Q. Does the ADA apply to state and local governments?
A. Title II of the ADA prohibits discrimination against qualified individuals with disabilities in all programs, activities, and services of public entities. It applies to all state and local governments, their departments and agencies, and any other instrumentalities or special purpose districts of State and local governments. It clarifies the requirements of section 504 of the Rehabilitation Act of 1973 for public transportation, whether or not they receive Federal financial assistance. It establishes detailed standards for the operation of public transit systems, including commuter and intercity rail (AMTRAK).
Q. When do the requirements for state and local governments become effective?
A. In general, they became effective on January 26, 1992.
Q. Does title II cover a public entity's employment policies and practices?
A. Yes. Title II prohibits entities, regardless of the size of their work force, from discriminating in employment against qualified individuals with disabilities. In addition to title II's employment coverage, title I of the ADA and section 504 of the Rehabilitation Act of 1973 prohibit employment discrimination against qualified individuals with disabilities by certain public entities.
Q. What changes must a public entity make to its existing facilities to make them accessible?
A. A public entity must ensure that individuals with disabilities are not excluded from services, programs, and activities because existing buildings are inaccessible. A state or local government's programs, when viewed in their entirety, must be readily accessible to and usable by individuals with disabilities. This standard, known as "program accessibility," applies to facilities of a public entity that existed on January 26, 1992. Public entities do not necessarily have to make each of their existing facilities accessible. They may provide program accessibility by a number of methods including alteration of existing facilities, acquisition or construction of additional facilities, relocation of a service at alternate accessible sites.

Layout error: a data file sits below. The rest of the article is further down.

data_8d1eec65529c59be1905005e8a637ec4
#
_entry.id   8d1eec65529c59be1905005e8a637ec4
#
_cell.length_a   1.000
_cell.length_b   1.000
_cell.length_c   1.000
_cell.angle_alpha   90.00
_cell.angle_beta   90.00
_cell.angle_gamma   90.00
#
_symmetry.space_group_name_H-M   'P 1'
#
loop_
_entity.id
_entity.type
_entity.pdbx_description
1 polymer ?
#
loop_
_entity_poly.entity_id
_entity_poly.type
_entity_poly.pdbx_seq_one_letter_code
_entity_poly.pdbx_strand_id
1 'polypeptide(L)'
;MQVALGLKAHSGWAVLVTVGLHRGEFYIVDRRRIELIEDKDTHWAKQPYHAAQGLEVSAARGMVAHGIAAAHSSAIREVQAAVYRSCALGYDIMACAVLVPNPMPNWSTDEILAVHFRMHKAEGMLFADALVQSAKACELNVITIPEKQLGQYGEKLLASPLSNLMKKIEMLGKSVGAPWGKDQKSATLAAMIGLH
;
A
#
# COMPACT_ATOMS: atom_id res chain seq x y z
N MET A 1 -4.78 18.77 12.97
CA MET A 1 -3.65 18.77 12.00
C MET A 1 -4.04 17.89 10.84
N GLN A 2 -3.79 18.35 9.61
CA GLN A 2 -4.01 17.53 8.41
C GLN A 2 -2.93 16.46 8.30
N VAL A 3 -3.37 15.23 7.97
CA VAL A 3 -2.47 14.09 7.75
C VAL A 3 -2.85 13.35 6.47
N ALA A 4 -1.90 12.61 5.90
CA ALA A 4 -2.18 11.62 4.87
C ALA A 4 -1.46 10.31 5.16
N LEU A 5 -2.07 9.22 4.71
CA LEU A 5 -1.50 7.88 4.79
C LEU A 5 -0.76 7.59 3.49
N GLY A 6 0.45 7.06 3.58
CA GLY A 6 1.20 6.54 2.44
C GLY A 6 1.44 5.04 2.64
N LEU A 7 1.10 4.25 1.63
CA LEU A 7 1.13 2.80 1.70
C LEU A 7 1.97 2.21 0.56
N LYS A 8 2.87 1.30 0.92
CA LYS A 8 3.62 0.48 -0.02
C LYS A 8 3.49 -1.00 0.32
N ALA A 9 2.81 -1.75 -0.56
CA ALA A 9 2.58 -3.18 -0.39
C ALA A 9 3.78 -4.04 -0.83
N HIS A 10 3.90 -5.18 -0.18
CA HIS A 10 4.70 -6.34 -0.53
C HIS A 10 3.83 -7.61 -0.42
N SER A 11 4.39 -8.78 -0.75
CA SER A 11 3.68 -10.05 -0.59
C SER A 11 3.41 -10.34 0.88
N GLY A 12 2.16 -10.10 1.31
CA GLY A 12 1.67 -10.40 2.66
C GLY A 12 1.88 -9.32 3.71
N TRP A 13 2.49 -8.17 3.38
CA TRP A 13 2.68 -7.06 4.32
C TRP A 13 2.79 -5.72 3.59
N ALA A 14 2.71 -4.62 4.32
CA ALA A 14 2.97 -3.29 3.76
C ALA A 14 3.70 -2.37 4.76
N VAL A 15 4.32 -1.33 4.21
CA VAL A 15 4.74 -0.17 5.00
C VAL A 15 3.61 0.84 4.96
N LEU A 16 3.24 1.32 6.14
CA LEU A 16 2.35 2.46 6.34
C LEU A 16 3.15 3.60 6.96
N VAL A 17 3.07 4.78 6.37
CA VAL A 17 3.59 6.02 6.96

Q. What is a self-evaluation?
A. A self-evaluation is a public entity's assessment of its current policies and practices. The self-evaluation identifies and corrects those policies and practices that are inconsistent with title II's requirements. All public entities must complete a self-evaluation by January 26, 1993. A public entity that employs 50 or more employees must retain its self-evaluation for three years. Other public entities are not required to retain their self-evaluations, but are encouraged to do so because these documents evidence a public entity's good faith efforts to comply with title II's requirements.
Q. What does title II require for new construction and alterations?
A. The ADA requires that all new buildings constructed by a State or local government be accessible. In addition, when a State or local government undertakes alterations to a building, it must make the altered portions accessible.
Q. How will a state or local government know that a new building is accessible?
A. A State or local government will be in compliance with the ADA for new construction and alterations if it follows either of two accessibility standards. It can choose either the Uniform Federal Accessibility Standards or the Americans with Disabilities Act Guidelines for Buildings and Facilities, which is the standard that must be used for public accommodation and commercial facilities under title II of the ADA. If the State or local government chooses the ADA Accessibility Guidelines, it is not entitled to the elevator exemption (which permits certain private buildings under 3,000 square feet per floor to be constructed without an elevator).